THE growing affluence of middle class China is fuelling a shift in the way beef is consumed, away from the stir fry and hot pot towards Western-style steak.
For Australian beef, that clearly offers enormous potential but those at the forefront of tapping into that opportunity say it’s a slow burn that right now is very much about getting to know the consumer very, very well.
The hurdles are many.
Unlike chicken and pork, Chinese people have not grown up cooking beef; they are particularly unfamiliar with what to expect from chilled beef and they are space and time-poor.
Vertically integrated Bindaree Beef Group, whose processing and fattening facilities are based in Northern NSW, exports around 40 per cent of their overall production each year.
It’s strategy is to promote branded retail-ready product in Asia.While not the only focus, China is definitely a priority.
Head of sales and marketing James Campbell says the company is looking to be at the forefront of consumer insight-led strategy in China.
“Our approach is looking at customers, and their customers, as opposed to markets,” he said.
“That comprises consumers who walk into a supermarket and those who shop online.
“We partner with retailers to understand the dynamics of their protein category and who is their shopper and we provide a solution.
Beef performs well in China in regard to being seen as premium, great tasting protein for special occasions, according to Bindaree's marketing experts.
Head of marketing Shannon Roach said: “We are coming at it from a customer centric focus with an FMCG (fast moving consumer goods) execution.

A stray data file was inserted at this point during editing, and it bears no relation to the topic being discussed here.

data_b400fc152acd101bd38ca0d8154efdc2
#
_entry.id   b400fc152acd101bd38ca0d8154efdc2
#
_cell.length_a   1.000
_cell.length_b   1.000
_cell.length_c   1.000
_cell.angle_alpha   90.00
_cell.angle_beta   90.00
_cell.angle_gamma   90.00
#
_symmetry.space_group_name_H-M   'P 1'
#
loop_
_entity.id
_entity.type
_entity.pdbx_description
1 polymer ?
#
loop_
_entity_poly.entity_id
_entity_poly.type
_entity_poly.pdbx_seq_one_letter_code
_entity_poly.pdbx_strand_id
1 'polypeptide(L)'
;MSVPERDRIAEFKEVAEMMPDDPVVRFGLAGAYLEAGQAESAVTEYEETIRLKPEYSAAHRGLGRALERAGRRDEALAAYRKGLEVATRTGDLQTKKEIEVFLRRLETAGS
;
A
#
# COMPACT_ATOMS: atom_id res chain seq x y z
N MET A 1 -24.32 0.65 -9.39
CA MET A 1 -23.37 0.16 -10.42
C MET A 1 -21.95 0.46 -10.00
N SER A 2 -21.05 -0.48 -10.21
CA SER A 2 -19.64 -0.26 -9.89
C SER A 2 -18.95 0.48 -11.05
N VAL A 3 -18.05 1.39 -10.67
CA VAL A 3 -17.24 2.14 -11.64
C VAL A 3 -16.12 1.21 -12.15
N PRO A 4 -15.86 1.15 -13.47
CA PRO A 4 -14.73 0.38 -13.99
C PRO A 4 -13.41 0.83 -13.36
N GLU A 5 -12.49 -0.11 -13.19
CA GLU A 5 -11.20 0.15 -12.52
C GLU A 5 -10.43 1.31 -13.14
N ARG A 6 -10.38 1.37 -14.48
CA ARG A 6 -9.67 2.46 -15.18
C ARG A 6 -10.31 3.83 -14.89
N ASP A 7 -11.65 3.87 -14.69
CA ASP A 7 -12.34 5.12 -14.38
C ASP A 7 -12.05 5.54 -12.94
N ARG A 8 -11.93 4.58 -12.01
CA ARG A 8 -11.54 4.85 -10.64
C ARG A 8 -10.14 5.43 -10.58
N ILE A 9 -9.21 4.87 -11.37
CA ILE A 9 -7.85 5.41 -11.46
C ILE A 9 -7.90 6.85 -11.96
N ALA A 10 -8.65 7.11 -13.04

“For what occasion are consumers looking to buy beef? What are their kitchen set-ups, what do they cook with?
“Affluent urban Chinese consumers are the ones travelling, they are often educated in international places and eat regularly in top restaurants.
“They are interested in replicating that experience at home.”
Beef performs well in China in regard to being seen as premium, great tasting protein for special occasions, she said.
Where it doesn’t do as well as pork and chicken is in versatility.
“The Chinese are not as comfortable cooking and preparing beef,” Ms Roach said.
“So we have gone down a path of investing in education.”
The company’s “how-to’’ videos and recipe cards, distributed both online and in-store through QR codes on products that can be scanned to source the recipes, have experienced strong uptake.
Bindaree has also launched novel cook-alongside-a-chef demonstrations to disperse more information on how to get the most out of chilled, high quality Australian beef.
“We also answer every question that consumers ask us online,” Ms Roach said.
Many of those are around packaging.
Long life retail packaging is a relatively new concept in China so meat colour changes, aroma and aging of meat information is critical to ensuring the full value is being realised, according to Ms Roach.
“As an industry, we talk about how do we get China more familiar with chilled product,” Mr Campbell said.
“In our experience, it’s a far more gradual process than perhaps it might at first look.
“The opportunity we see will be around getting as close to a customer as we can.
“To that end, we are constantly looking for insight from various points.”